8. Quantitative real-time polymerase chain reaction

Total RNAs was extracted using a TruSeq RNA Library Prep Kit (Illumina). RNA was converted to cDNA using a reverse transcription reagent kit (Bioline, London, UK) and amplified using SensiFAST SYBR Hi ROX Mix (Bioline). ABI StepOnePlus Real Time PCR System (Applied Biosystems, Foster City, CA) was used to conduct quantitative real-time polymerase chain reaction (qRT-PCR). 18S was the internal standard and relative gene expression was calculated using the 2-ΔΔCT method. CS1 was served as control values. Primers used for each gene were shown in S6 Table.

9. Statistical analysis

Receiver operating characteristic curves were used to identify high and low RNA expression of genes. A chi-square test was used to assess the relationship between RNA expression and patient response to initial chemotherapy. Statistical calculation was performed using SPSS ver. 23.0 (IBM Corp., Armonk, NY). A p-value of < 0.05 was considered statistically significant. Hierarchical clustering of DEGs between CS and CR PDX groups was performed using R studio v 0.99.903 (RStudio Inc., Boston, MA).

10. Ethical statement

This study was approved by the Yonsei University Severance Hospital Institutional Review Board (IRB) in accordance with the Helsinki Declaration (IRB number: 4-2013-0526). All participants provided written informed consent before enrolling in this study.

Results

1. Establishment of CR PDX model from serous ovarian cancer

We selected seven HGSC PDXs from our previously established ovarian PDX tumor bank. Four cases were assigned to a CS group and three cases were assigned to a CR group according to the chemoresponse of PDX model (Fig. 1). These seven PDX models and their corresponding patients had similar responses to chemotherapy (S7 Table). We selected three cases of CS (CS1, CS2, and CS3) group and three cases of CR (CR1, CR2, and CR3) group to perform genetic analysis. All the CR3 tumors were harvested 2 weeks after chemo agent injection due to the speed at which the tumors were growing.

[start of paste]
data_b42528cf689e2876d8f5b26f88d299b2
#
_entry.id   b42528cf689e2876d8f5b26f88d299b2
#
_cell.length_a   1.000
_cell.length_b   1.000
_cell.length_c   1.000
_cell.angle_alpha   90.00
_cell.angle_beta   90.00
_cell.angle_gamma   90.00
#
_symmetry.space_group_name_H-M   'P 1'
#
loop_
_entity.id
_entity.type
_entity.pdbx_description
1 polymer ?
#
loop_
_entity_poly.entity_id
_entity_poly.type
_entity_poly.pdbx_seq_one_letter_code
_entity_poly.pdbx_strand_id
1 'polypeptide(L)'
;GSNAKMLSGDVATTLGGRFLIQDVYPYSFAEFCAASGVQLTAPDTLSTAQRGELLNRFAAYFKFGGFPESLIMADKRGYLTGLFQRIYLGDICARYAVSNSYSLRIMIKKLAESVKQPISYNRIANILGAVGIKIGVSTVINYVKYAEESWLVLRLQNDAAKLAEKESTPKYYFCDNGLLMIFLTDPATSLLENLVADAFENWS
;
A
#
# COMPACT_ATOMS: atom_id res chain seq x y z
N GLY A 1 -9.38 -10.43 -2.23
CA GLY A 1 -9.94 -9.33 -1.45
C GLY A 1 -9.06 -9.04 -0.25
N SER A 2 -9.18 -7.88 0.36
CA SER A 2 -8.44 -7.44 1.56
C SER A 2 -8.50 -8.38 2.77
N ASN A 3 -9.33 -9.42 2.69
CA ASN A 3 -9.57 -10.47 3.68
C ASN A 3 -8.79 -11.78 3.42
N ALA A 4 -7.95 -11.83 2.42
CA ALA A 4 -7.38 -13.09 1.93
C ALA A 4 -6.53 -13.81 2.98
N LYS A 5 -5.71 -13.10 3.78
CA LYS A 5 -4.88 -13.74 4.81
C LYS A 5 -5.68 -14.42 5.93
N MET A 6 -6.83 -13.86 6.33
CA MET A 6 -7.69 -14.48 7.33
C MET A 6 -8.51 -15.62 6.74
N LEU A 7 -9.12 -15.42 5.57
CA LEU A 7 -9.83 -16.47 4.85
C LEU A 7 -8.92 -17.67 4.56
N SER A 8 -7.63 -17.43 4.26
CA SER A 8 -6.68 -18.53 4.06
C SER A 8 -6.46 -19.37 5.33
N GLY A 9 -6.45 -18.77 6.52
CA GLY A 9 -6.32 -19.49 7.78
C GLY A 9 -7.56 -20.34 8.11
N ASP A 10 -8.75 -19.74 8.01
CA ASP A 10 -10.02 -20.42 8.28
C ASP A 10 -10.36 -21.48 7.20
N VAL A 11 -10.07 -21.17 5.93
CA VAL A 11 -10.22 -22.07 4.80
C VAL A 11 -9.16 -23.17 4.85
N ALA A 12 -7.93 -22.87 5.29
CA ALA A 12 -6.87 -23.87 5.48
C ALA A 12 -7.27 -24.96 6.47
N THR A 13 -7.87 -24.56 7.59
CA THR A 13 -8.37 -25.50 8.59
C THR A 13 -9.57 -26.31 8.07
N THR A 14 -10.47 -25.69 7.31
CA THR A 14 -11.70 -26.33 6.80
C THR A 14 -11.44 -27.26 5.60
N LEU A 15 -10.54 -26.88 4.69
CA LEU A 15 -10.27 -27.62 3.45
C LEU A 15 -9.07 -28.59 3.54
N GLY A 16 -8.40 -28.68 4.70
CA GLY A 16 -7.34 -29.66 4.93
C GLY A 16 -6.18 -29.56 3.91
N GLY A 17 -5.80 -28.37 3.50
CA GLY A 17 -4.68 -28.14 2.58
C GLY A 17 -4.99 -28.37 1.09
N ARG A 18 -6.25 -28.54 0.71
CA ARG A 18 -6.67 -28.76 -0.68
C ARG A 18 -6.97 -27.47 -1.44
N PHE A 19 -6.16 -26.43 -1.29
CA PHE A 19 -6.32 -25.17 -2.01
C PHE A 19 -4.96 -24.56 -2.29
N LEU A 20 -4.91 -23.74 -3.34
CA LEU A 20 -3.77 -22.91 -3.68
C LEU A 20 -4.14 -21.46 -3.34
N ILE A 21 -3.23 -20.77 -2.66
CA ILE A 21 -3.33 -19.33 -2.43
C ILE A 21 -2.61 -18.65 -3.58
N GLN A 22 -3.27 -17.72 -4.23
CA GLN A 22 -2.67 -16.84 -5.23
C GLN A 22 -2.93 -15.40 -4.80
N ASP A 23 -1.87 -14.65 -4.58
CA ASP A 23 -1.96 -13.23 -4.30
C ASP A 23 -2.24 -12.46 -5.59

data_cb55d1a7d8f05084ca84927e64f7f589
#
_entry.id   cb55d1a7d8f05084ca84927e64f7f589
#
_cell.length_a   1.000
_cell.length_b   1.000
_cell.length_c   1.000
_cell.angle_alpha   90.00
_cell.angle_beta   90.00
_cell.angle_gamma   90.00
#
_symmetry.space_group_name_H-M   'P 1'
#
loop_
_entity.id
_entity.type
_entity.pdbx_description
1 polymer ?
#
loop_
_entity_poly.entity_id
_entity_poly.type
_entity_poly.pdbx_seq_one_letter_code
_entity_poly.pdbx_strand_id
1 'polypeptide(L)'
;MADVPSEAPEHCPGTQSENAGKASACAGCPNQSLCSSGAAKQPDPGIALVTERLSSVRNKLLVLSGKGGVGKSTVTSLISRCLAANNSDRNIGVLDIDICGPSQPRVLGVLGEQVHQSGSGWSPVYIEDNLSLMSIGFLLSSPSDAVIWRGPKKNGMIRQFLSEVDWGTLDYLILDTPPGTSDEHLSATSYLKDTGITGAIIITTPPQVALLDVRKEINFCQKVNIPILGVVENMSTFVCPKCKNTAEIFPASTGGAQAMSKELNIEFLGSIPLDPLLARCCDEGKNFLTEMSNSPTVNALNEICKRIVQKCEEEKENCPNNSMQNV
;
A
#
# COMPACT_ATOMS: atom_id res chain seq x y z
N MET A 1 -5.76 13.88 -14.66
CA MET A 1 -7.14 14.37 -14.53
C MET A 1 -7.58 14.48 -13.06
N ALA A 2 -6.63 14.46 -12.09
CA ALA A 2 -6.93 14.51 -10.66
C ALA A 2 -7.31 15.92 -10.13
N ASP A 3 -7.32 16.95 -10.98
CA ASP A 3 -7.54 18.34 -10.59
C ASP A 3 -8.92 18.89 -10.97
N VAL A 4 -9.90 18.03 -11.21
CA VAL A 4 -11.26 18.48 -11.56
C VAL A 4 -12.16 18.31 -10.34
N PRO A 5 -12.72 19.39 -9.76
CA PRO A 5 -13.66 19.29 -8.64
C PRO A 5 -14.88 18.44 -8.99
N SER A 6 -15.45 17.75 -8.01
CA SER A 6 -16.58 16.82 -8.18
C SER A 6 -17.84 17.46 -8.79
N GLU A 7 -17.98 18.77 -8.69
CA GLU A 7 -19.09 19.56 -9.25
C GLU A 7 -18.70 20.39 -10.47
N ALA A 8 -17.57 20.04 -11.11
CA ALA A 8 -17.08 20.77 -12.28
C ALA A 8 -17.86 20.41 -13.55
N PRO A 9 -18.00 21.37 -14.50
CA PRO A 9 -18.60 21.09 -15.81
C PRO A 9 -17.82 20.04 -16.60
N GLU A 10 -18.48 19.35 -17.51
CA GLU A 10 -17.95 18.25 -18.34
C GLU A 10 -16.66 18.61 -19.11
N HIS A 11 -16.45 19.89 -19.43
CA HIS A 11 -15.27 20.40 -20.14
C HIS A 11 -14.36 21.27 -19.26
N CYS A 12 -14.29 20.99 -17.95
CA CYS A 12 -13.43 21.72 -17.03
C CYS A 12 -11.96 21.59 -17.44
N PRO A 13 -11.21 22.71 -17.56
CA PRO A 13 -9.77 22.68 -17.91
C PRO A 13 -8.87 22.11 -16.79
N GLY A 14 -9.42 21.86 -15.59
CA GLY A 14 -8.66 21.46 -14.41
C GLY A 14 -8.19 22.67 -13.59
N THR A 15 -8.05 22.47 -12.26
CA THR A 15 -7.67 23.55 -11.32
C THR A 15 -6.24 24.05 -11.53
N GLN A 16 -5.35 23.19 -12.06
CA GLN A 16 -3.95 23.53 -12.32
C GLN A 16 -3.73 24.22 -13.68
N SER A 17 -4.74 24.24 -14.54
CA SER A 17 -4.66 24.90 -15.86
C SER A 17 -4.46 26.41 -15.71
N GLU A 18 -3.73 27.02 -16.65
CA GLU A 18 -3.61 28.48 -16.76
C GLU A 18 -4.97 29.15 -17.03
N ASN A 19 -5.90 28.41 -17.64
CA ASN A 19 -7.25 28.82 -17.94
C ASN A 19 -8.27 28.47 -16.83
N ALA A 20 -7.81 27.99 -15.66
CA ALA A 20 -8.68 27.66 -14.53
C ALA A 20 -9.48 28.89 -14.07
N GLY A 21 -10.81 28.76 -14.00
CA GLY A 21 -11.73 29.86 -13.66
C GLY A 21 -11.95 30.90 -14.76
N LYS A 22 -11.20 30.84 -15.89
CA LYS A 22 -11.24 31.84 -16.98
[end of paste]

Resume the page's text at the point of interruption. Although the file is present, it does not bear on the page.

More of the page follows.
2. DEG data and target genes

The RNA sequencing was successful in five PDX models and unsuccessful in one model. Sequencing of the CR3 tumor failed because the tissue contained too many mouse genes with a low coverage of human genes. We set cut-off criteria for the purpose of screening out the genes specific for CR patients. As for the up-regulated genes, only those genes with expression levels > 1 fragments per kilobase million (FPKM) and 2.5-fold more expression than opposite groups were selected in this study. Total 200 genes were determined to be differentially expressed between the CS and CR groups of the PDX model, including 146 up-regulated genes and 54 down-regulated genes in the CR group. Of these genes (excepting those genes that were uncharacterized), SAP25 differed most in its expression (S8 Table). Hierarchical clustering of the 200 differentially expressed genes is presented in Fig. 2A. The results of the KEGG pathways analysis showed that complement and coagulation cascades, cell adhesion molecules, and extracellular matrix–receptor inter-action (KEGG p=0.001, p=0.001, and p=0.003, respectively) signal pathways were the most significantly impacted cancer-related pathways in CR groups compared to CS groups. Among the genes involved in these pathways, we found that cell adhesion pathway related HLA-DPA1 gene was the most up-regulated gene (> 88 fold FPKM than CS groups) in the CR group (S8 Table).